After a quick glass of local wine at an ancient bar ( which features the golden bull - symbol of Turin), Pepe walked me to the Circolo dei Littori di Torino ( housed inside a grand, chandeliered palazzo), for the Publishers' Gala. Authors from across the world were toasting one another's literary achievements in that opulent setting. India, being the focus country, was very well represented.
I said grazie mille to Pepe.
It was Pepe the Banker.... right? Or..... was it Pepe the Friendly Ghost who had turned up from nowhere to show me The Shroud???
******************
This appeared in Bombay Times yesterday....

Who needs a holiday…?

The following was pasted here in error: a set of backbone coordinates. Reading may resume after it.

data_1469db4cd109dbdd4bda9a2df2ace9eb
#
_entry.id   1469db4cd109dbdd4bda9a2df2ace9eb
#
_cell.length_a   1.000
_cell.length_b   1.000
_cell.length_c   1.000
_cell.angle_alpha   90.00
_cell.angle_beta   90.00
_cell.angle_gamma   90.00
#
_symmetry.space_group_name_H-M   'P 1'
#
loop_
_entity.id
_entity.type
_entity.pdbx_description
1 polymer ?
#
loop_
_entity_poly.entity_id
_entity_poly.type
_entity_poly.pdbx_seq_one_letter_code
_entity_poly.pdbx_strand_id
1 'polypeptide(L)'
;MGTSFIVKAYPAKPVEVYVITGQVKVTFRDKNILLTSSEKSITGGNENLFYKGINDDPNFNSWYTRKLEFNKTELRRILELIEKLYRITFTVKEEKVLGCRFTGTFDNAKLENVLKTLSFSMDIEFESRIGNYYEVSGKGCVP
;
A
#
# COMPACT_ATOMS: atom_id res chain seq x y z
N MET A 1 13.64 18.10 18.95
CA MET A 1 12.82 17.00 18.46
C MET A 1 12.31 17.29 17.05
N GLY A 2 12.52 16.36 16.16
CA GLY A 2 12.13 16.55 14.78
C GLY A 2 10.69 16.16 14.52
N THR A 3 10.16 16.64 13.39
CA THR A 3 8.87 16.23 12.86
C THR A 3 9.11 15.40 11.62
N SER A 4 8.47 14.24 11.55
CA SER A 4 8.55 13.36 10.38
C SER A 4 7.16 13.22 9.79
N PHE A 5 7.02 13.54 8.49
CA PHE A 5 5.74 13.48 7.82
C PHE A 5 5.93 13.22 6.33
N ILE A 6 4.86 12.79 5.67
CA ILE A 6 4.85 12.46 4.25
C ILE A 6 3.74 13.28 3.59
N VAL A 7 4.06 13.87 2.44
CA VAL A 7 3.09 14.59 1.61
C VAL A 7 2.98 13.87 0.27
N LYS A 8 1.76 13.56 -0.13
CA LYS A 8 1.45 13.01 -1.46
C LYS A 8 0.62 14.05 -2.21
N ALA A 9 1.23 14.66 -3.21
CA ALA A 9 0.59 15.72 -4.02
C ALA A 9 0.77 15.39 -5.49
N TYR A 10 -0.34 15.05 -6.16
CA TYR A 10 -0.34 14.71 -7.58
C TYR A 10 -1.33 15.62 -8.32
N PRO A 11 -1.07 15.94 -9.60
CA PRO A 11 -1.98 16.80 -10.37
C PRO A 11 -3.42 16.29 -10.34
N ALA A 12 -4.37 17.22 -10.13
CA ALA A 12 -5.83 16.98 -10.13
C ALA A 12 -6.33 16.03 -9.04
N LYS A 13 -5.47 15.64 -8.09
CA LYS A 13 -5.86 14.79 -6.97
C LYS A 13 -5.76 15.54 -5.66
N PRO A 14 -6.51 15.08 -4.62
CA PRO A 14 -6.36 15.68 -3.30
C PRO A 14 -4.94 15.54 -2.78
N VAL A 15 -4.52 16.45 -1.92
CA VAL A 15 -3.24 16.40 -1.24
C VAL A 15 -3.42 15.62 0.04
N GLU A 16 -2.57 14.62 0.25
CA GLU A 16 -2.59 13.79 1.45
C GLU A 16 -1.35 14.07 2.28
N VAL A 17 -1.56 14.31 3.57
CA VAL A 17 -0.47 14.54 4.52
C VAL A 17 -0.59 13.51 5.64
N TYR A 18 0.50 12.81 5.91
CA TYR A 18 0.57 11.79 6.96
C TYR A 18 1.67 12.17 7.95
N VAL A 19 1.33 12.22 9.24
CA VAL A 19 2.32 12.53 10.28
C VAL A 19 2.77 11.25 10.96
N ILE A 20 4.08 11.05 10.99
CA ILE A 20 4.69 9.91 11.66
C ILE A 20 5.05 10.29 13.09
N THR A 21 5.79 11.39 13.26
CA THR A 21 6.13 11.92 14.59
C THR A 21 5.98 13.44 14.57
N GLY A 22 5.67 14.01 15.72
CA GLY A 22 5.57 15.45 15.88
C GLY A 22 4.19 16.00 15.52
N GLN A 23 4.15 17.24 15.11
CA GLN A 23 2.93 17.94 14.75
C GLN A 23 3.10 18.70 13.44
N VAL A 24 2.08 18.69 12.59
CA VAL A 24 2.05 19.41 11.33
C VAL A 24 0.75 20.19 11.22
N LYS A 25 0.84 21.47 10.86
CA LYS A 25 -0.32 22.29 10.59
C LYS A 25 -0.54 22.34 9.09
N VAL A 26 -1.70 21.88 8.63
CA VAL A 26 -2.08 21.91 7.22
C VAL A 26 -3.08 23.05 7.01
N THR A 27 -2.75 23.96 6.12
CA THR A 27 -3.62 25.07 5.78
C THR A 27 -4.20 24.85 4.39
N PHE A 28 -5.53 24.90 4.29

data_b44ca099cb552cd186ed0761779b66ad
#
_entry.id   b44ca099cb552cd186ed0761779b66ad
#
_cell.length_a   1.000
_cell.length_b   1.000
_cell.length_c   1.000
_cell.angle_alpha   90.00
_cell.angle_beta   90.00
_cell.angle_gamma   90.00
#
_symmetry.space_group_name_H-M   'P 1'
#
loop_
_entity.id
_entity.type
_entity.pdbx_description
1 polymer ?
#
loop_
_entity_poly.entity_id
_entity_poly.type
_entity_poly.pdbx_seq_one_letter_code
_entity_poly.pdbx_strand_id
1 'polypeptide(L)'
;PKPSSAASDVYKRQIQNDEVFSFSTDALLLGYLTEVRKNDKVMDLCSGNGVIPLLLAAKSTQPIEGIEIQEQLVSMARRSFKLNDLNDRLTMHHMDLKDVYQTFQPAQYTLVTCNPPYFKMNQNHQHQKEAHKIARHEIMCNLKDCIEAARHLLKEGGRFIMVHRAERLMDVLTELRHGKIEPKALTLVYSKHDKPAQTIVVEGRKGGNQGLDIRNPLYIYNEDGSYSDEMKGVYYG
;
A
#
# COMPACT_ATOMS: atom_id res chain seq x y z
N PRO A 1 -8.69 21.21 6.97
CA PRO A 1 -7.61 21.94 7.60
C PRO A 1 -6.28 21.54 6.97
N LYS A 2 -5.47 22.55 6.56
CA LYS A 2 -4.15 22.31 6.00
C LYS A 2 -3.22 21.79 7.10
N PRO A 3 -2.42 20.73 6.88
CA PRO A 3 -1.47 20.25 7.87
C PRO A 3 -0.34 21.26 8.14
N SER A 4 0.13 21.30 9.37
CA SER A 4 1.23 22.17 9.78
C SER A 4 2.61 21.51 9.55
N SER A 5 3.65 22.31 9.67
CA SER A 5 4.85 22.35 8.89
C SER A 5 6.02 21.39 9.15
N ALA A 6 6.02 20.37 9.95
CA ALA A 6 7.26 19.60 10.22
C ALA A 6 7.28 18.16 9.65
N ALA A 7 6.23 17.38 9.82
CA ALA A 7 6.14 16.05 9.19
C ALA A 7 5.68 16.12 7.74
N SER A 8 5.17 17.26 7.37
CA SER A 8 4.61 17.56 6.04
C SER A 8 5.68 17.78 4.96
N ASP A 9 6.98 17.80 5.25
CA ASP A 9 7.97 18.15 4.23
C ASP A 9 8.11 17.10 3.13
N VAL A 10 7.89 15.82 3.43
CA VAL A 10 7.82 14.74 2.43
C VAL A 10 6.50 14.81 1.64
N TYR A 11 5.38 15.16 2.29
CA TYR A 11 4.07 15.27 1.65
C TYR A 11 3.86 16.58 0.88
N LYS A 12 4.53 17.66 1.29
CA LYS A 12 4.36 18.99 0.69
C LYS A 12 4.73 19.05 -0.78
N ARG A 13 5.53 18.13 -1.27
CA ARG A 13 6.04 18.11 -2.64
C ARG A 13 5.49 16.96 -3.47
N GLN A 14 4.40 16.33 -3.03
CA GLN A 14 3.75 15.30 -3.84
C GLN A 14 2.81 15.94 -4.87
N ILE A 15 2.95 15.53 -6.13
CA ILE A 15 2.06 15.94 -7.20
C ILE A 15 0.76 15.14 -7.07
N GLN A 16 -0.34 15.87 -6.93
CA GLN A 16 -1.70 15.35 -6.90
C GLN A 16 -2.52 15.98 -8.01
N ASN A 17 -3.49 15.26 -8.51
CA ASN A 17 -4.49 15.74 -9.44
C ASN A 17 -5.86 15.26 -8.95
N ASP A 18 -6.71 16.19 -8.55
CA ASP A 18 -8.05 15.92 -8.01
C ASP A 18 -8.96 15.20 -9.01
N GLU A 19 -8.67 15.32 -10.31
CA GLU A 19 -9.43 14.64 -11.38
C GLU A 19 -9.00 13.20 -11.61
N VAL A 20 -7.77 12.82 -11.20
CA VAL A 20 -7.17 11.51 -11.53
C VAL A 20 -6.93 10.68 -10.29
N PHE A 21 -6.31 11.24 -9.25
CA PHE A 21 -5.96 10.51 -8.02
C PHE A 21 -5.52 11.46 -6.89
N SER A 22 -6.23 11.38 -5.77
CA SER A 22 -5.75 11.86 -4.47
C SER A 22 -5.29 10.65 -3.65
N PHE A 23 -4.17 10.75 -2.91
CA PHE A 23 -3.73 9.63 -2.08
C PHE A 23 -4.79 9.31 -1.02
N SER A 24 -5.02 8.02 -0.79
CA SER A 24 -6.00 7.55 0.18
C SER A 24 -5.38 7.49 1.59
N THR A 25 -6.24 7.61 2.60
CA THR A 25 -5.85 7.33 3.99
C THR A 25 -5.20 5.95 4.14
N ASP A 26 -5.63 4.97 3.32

I do… I do…. I do! OMG! I am sounding like that ABBA song from ‘Mamma Mia’, and as if I am about to accept Pierce Brosnon’s proposal ( Sigh…. I wish!). But what I am saying is simply this : to the question , “ Who needs a holiday?” my hand has shot up! I do. Am I going to get one? Nope. I just cancelled. Am I mad? Maybe not. Must be the heat or something. Or the fact that I went to Delhi and back the same day.... it turned out to be such a beastly experience, I swore I would stay miles away from airports for a while. I knew I couldn’t for too long, though. The very next day, I was scheduled to fly to Turin. But this does not qualify as a proper holiday, not even a working vacation. The Turin Book Fair is one of the largest in Europe and this year, the focus is on India. Anybody who has attended a book fair will readily tell you it’s no picnic. Cruel publishers work their authors to the bone and get full paisa vasool out of those three or four days. Promotions take care of most of the time – when you aren’t flogging the latest title at the publisher’s booth, you are giving interviews. The last time my Italian publishers invited me, I was coaxed into granting thirty- four interviews in three days ( print, radio, tv and internet). I was hoarse, mentally and physically exhausted, crazily dehydrated and desperate enough to contemplate fleeing from the backdoor. This time round, I’ve been slightly smarter and instructed Elena who represents my publishers, to give me enough time off to enjoy Turin \ Milan a little. In other words, the trip does not qualify even remotely as a holiday. And I am asking myself , ‘ when was the last time you took a break – a real break?” Frankly, I can’t remember.